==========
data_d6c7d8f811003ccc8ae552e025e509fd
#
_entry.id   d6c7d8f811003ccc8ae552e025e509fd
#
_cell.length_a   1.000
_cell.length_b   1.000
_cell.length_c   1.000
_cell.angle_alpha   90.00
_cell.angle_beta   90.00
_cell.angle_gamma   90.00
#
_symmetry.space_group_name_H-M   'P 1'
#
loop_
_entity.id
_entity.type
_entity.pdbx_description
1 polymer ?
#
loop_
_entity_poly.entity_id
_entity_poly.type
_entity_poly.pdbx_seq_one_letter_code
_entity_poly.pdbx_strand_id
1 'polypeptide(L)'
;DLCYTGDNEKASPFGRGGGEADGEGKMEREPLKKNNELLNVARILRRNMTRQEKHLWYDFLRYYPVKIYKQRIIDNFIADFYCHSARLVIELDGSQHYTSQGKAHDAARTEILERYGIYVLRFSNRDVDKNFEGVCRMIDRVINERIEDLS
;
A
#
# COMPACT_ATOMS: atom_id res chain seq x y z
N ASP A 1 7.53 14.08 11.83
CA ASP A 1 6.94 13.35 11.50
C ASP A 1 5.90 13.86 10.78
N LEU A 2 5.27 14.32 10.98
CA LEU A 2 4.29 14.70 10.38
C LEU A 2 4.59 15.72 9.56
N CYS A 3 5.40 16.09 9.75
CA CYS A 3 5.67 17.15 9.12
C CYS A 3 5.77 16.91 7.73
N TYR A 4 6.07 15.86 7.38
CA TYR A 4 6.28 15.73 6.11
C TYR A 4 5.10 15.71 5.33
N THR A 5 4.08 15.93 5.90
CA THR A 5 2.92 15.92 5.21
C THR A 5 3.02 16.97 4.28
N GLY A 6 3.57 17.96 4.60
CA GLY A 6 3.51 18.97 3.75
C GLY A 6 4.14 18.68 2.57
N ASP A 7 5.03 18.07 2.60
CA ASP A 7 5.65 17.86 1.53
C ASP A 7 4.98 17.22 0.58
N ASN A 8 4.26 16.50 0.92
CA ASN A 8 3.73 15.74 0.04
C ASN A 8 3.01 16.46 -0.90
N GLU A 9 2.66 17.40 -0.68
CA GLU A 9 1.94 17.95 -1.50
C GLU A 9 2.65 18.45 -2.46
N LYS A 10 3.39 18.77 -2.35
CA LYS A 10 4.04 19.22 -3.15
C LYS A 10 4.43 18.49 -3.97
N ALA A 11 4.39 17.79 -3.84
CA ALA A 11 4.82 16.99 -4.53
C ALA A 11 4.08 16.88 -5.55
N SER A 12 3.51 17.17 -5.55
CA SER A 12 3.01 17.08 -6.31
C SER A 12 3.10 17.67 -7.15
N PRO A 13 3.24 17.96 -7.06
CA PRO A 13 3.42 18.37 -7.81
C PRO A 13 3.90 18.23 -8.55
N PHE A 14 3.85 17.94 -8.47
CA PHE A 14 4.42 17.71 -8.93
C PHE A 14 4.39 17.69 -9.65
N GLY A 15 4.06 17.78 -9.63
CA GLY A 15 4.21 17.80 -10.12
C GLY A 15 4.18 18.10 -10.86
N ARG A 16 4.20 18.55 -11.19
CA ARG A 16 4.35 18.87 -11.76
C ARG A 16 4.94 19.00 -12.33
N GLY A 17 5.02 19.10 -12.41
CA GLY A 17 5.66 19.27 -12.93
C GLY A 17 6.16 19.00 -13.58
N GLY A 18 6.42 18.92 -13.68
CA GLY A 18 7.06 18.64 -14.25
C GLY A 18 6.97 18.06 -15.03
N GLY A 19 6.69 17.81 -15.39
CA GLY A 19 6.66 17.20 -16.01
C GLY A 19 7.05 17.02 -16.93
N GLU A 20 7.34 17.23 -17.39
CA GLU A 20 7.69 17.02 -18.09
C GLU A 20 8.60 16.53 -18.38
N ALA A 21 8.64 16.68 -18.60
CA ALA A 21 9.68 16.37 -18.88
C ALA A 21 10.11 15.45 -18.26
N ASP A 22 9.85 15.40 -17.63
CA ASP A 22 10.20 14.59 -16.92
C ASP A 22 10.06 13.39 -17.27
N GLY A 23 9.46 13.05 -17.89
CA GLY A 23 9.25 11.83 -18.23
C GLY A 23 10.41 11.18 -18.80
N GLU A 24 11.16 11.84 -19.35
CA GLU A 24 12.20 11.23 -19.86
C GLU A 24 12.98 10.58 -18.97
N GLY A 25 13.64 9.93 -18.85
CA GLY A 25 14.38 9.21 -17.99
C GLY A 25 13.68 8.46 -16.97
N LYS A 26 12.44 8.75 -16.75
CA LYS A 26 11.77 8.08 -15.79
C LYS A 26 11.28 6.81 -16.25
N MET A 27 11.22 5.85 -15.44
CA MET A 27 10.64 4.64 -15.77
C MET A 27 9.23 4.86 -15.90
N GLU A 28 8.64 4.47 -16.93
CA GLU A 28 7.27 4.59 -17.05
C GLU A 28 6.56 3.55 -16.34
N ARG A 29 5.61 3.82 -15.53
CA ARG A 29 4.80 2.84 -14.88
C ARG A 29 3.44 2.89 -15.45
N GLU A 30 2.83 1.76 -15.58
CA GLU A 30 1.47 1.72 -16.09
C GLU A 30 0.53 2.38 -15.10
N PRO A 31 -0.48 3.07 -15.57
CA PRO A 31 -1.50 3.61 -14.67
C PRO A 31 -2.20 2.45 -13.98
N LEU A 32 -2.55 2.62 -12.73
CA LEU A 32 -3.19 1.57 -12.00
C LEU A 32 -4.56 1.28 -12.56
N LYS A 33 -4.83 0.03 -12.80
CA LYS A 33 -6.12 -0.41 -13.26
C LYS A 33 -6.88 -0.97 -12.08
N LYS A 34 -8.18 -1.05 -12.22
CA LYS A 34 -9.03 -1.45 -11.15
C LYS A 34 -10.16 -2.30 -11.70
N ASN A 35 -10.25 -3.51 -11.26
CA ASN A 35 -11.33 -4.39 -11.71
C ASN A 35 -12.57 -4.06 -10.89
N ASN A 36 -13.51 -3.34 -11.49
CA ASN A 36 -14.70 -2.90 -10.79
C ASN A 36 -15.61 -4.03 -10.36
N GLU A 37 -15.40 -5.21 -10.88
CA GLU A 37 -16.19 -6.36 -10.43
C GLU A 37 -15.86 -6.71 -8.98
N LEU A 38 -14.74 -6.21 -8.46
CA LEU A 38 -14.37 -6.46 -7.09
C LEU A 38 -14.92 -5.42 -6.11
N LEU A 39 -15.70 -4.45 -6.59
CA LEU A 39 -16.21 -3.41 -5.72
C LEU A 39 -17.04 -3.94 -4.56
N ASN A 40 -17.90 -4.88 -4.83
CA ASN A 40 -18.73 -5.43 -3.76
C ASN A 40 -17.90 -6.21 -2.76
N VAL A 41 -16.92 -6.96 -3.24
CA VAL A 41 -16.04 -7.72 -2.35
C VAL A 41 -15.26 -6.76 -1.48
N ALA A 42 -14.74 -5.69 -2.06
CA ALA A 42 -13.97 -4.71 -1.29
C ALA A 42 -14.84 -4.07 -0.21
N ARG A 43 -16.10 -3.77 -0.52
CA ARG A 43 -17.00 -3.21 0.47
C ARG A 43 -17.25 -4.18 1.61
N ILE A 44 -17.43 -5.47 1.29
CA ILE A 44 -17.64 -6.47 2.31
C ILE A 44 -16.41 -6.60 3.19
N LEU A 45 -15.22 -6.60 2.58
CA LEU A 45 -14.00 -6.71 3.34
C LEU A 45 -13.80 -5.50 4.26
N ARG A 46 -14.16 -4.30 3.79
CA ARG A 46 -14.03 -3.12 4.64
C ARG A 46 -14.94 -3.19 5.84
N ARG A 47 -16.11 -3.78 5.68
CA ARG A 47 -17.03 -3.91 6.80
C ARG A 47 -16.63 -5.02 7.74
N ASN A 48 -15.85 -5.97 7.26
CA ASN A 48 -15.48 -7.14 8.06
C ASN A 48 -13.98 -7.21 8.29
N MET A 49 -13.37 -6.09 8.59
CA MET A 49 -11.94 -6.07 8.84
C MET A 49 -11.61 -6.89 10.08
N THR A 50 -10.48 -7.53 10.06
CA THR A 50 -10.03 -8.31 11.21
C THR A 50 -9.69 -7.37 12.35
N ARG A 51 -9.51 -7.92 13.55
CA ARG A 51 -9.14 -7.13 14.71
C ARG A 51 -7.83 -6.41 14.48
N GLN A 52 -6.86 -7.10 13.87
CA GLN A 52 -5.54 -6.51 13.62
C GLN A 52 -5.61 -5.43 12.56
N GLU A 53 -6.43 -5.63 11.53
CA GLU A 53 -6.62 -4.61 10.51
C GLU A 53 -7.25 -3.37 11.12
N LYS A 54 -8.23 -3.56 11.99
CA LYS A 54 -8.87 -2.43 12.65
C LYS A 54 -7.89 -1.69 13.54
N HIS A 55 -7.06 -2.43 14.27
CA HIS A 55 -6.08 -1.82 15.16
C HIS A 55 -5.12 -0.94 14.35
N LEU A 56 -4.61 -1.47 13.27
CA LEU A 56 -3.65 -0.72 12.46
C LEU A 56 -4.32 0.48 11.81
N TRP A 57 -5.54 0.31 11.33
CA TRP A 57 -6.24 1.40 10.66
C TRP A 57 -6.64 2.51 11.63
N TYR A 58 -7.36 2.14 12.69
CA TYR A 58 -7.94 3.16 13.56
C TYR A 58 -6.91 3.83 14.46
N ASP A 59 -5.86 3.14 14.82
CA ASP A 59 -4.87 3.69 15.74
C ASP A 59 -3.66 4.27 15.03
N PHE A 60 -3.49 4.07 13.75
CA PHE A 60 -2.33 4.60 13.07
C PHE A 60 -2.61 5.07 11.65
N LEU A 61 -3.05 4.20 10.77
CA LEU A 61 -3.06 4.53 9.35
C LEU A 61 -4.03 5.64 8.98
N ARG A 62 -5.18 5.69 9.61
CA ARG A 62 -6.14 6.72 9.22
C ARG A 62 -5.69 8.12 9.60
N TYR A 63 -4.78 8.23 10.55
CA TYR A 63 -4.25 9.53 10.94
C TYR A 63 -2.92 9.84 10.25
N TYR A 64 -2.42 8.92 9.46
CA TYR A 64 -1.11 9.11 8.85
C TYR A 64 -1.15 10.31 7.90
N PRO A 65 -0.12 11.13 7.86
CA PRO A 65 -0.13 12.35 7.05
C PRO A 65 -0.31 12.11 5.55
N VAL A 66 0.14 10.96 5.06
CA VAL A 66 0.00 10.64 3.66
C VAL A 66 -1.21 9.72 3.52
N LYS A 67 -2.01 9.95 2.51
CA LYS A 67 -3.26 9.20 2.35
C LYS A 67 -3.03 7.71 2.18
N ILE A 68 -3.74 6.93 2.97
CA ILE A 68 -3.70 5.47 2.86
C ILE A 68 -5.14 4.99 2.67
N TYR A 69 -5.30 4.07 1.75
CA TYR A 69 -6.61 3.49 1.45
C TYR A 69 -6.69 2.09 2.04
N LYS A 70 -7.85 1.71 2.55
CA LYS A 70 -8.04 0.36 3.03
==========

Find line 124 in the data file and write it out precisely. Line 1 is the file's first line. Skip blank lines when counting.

N LEU A 32 -2.55 2.62 -12.73